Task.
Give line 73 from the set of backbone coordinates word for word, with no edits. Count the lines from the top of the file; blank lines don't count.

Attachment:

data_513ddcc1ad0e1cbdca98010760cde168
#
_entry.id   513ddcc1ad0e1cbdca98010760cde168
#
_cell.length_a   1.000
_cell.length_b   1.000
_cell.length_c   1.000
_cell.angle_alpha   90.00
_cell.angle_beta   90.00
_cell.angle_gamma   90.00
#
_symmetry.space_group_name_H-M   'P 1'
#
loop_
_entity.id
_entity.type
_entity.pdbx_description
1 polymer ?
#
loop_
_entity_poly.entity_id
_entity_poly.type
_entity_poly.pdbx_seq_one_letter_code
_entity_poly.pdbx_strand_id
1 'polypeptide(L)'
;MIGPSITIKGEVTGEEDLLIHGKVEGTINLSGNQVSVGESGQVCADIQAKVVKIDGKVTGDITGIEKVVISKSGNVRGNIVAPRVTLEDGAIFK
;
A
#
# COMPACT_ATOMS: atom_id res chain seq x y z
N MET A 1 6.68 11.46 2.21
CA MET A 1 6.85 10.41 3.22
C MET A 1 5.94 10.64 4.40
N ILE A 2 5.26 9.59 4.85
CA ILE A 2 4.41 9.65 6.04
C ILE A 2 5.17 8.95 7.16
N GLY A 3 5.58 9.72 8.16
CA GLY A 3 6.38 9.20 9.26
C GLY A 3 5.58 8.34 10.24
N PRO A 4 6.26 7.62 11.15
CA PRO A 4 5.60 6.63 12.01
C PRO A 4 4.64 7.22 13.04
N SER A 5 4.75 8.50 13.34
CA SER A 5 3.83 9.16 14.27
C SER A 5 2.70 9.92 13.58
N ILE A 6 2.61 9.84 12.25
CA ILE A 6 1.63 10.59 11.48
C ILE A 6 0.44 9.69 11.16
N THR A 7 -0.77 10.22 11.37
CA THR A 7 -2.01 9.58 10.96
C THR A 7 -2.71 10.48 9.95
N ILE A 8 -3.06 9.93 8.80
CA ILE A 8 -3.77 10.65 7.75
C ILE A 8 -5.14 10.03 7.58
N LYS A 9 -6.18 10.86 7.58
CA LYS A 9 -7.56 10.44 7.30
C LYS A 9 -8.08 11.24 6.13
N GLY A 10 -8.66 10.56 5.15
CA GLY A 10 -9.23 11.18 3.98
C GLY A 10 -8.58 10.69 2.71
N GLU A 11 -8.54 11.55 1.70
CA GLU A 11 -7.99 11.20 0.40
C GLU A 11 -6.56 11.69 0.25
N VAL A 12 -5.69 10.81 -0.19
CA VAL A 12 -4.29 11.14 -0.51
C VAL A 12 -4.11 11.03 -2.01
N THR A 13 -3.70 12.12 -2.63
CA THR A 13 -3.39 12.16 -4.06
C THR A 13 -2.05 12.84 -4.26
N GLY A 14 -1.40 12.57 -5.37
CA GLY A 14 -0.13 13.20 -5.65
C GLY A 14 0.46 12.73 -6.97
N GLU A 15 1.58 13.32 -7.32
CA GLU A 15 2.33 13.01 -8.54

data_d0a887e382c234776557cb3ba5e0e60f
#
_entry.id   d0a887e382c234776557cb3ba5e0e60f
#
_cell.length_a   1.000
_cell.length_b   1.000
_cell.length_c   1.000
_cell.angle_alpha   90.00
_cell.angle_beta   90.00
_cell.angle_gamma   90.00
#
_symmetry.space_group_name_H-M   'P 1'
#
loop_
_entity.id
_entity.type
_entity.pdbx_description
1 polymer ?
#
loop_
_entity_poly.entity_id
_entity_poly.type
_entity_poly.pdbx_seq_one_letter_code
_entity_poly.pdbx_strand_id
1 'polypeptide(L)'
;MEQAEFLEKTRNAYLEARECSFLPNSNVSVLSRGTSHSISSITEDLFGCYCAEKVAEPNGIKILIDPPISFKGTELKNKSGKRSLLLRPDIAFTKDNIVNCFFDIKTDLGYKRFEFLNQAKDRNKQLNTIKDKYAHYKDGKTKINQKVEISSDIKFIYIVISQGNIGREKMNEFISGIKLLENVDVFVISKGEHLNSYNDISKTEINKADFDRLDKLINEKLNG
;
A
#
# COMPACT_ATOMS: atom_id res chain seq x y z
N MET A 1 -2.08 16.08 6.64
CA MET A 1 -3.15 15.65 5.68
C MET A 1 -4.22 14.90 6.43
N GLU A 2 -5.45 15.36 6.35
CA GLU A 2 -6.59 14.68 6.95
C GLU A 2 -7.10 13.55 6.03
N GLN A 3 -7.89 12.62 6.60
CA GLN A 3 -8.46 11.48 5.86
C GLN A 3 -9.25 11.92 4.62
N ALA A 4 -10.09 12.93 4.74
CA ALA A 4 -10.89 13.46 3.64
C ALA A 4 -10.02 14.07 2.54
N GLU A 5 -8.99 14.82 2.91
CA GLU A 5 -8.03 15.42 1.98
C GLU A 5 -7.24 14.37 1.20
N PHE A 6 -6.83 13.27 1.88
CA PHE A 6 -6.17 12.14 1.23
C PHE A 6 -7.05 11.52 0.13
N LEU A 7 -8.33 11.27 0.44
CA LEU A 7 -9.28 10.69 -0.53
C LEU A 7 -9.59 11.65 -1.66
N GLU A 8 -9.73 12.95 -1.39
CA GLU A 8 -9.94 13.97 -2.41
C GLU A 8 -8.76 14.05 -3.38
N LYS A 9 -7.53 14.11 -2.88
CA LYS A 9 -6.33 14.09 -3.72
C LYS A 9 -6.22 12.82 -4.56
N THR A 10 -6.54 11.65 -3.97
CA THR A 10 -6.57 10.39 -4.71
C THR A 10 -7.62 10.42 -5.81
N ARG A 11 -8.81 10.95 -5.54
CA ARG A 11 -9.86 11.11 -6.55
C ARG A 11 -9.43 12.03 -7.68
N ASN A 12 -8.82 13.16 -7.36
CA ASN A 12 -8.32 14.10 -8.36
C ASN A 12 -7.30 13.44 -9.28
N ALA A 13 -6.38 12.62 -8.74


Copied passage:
N GLU A 15 1.58 13.32 -7.32